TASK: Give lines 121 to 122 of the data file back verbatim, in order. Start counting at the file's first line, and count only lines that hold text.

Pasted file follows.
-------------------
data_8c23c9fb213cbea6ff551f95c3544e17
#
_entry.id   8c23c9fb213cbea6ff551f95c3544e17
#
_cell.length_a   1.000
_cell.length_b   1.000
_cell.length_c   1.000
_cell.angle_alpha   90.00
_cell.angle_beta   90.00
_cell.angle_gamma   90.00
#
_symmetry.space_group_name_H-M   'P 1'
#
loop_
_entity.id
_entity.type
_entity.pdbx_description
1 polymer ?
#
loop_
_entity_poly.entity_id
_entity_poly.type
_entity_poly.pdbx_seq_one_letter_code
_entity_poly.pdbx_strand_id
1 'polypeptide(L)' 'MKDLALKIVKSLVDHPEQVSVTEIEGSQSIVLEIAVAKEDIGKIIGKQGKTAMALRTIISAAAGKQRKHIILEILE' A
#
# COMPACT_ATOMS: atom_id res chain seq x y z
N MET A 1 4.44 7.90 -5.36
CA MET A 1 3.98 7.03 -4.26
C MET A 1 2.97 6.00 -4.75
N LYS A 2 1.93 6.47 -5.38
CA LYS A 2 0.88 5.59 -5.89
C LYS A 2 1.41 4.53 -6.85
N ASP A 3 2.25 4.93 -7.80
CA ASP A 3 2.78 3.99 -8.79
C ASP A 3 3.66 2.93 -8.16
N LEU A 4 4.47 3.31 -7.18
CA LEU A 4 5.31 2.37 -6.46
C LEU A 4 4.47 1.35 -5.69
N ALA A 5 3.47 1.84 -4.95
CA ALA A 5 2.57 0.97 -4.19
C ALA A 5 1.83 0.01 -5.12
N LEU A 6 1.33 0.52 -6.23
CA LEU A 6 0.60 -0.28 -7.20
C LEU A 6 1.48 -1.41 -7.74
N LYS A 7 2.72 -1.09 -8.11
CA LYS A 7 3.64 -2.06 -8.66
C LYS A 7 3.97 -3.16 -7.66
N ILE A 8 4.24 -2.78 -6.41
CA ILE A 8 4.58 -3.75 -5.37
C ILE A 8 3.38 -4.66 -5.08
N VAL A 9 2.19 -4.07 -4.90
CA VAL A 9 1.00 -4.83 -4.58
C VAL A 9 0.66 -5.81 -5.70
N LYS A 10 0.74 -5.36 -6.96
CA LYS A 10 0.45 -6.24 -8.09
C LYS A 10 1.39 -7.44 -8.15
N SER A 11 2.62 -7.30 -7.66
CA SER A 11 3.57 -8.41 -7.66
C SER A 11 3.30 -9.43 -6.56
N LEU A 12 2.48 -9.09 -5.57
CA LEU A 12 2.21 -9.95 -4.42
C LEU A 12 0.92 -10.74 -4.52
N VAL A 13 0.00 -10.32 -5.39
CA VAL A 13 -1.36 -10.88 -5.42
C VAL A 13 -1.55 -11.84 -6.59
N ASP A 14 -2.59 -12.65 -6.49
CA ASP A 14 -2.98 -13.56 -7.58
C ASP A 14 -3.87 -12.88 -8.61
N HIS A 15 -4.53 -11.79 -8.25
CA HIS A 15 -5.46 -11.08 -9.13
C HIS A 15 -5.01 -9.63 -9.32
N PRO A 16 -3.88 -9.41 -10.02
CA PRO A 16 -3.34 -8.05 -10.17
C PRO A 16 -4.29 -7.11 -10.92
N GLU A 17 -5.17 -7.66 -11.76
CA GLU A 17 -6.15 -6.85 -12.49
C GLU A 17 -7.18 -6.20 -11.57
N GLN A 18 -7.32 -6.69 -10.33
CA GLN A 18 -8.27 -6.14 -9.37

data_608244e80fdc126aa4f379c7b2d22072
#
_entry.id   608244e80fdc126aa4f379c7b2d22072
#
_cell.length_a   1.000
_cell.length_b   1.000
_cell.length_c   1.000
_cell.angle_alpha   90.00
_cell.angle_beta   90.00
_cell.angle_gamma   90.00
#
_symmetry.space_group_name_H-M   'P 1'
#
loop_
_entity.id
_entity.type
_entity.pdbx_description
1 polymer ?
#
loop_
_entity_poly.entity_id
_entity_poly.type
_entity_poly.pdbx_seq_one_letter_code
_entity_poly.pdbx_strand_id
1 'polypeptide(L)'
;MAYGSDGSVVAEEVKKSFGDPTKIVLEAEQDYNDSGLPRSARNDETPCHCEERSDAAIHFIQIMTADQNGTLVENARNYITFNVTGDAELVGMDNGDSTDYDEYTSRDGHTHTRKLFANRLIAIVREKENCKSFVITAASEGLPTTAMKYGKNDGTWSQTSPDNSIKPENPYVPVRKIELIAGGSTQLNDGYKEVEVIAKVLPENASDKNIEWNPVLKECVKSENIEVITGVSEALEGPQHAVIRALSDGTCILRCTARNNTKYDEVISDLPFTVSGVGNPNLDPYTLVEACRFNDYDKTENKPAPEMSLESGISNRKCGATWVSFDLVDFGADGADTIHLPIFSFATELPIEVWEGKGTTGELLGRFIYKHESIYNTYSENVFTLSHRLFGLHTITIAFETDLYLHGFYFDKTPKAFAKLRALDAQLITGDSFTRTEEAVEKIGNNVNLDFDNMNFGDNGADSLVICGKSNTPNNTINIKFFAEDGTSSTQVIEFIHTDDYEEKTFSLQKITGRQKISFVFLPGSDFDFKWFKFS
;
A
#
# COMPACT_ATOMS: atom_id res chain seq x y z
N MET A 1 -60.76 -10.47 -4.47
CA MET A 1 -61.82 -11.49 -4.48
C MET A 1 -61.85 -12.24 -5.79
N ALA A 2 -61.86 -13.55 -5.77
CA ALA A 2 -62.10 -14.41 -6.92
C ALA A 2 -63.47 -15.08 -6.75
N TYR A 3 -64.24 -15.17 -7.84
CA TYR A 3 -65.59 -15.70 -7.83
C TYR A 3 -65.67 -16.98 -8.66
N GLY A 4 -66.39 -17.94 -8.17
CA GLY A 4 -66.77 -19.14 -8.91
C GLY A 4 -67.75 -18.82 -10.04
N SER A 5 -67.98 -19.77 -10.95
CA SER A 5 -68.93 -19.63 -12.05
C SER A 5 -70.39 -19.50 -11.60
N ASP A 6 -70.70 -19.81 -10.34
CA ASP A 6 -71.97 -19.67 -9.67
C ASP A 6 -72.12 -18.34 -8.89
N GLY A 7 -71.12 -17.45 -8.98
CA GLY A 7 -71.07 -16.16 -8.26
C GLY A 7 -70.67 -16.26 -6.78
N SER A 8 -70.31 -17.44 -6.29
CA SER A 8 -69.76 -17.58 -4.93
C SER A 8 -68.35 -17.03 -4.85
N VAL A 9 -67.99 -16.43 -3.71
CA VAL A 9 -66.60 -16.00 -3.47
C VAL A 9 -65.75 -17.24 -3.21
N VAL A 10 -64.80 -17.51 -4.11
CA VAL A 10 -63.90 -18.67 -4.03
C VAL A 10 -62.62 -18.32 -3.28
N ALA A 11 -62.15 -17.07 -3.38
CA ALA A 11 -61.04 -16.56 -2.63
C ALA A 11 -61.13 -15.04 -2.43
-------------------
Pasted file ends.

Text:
CA GLY A 4 -66.77 -19.14 -8.91
C GLY A 4 -67.75 -18.82 -10.04